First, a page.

Pedro Figari completed a prolific collection of cardboards under the title “old-fashioned scenes” or “Rosist Scenes” (so called for the governor of Buenos Aires from the XIX century, Juan Manuel de Rosas) in which is included this ballroom dance. Here an impressive and luxurious palette is displayed in the setting of a humorous anecdote. The lady in the light green dress in the centre of the composition drops her shoulder in a simple disdainful gesture to refuse the gentleman the dance that he requests. One deduces, therefore, that the excuse- the title of the painting- is that which the woman gives the only man present, and that which all the other ladies, separated in two groups, are talking about.
Oil on cardboard, undated
National History Museum Collection
The Colonial period is suggested by the surroundings of the stately ballroom, the chandelier with candles, and of course, by the high-society women with their tall tortoiseshell combs and their dresses filled with petticoats which grant them an exaggerated width to their hips. The fans also stand out as they form part of the “language” of the dance, with the different positions demonstrating the availability, or lack thereof, of the dancer.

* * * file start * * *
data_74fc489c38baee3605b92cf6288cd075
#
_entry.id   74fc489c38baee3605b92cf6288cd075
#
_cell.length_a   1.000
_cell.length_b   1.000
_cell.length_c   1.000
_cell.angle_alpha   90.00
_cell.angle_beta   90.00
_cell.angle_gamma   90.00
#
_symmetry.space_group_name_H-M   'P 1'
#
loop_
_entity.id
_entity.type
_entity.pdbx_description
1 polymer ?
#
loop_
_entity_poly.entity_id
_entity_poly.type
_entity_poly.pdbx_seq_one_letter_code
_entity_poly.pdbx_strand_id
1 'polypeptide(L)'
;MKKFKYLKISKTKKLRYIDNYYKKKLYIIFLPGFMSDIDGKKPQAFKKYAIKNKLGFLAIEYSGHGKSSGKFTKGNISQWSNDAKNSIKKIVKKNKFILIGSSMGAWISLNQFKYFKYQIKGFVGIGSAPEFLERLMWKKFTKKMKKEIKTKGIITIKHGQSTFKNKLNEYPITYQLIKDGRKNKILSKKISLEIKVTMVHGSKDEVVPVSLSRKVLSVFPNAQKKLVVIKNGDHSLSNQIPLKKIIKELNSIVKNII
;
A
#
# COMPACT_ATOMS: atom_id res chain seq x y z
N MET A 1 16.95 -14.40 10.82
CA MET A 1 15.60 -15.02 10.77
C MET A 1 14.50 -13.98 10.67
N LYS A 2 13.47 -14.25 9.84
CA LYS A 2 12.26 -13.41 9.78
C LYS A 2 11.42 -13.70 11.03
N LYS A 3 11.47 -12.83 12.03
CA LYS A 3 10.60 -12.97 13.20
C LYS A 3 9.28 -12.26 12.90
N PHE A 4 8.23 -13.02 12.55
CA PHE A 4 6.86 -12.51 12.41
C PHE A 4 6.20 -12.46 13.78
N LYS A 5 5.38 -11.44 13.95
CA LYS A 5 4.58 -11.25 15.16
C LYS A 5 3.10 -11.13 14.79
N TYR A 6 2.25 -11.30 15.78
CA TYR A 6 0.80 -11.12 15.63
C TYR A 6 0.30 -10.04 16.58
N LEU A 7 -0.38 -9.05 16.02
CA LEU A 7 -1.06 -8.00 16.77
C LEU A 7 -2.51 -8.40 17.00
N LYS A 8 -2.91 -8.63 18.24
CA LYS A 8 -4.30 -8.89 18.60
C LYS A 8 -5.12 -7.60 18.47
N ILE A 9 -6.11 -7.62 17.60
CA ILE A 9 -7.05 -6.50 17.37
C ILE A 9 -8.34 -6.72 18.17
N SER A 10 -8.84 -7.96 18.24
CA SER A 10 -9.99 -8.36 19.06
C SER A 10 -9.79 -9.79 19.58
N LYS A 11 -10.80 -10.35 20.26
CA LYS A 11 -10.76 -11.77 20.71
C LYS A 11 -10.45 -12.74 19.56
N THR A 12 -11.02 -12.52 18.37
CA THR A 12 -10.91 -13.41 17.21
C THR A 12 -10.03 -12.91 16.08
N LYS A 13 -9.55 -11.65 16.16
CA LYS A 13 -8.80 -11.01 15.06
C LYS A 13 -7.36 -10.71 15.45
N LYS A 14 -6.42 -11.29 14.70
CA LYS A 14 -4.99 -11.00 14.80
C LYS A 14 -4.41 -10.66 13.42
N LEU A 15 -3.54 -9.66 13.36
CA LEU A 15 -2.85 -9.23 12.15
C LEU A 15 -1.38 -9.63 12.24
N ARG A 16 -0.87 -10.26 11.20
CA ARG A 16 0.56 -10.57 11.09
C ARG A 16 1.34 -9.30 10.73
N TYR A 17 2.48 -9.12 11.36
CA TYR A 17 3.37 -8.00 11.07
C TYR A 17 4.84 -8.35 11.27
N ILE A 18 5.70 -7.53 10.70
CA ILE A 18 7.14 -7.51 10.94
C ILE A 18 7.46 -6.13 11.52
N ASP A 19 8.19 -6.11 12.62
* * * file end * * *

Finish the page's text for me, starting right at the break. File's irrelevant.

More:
Almost hidden, standing beside the blue striped curtain, the African-Uruguayan servant can be noticed, dressed modestly, but immaculately, in white. She is the only character in the painting lacking an eccentric touch (even the male figure has a large wavy quiff). Figari introduces this feminine character, for whom he shows a special sympathy, to emphasise the ridiculous ostentation and social prejudice of the rest, who all seem to be turning their back on her and “covering” her.
From the back walls, two portraits of female ancestors stand out, women who aren’t significantly different from those present at the dance.... the wealth of these families comes from past generations, they haven’t earned it through their own efforts.
Through this painting, Figari seems to point out, with subtle irony, that such luxury and ceremony, emphasized by the intense colours and unnatural poses, can only serve to make human relations uncomfortable.
Text: Paola Puentes and Pablo Thiago Rocca
Translated: Anna Murray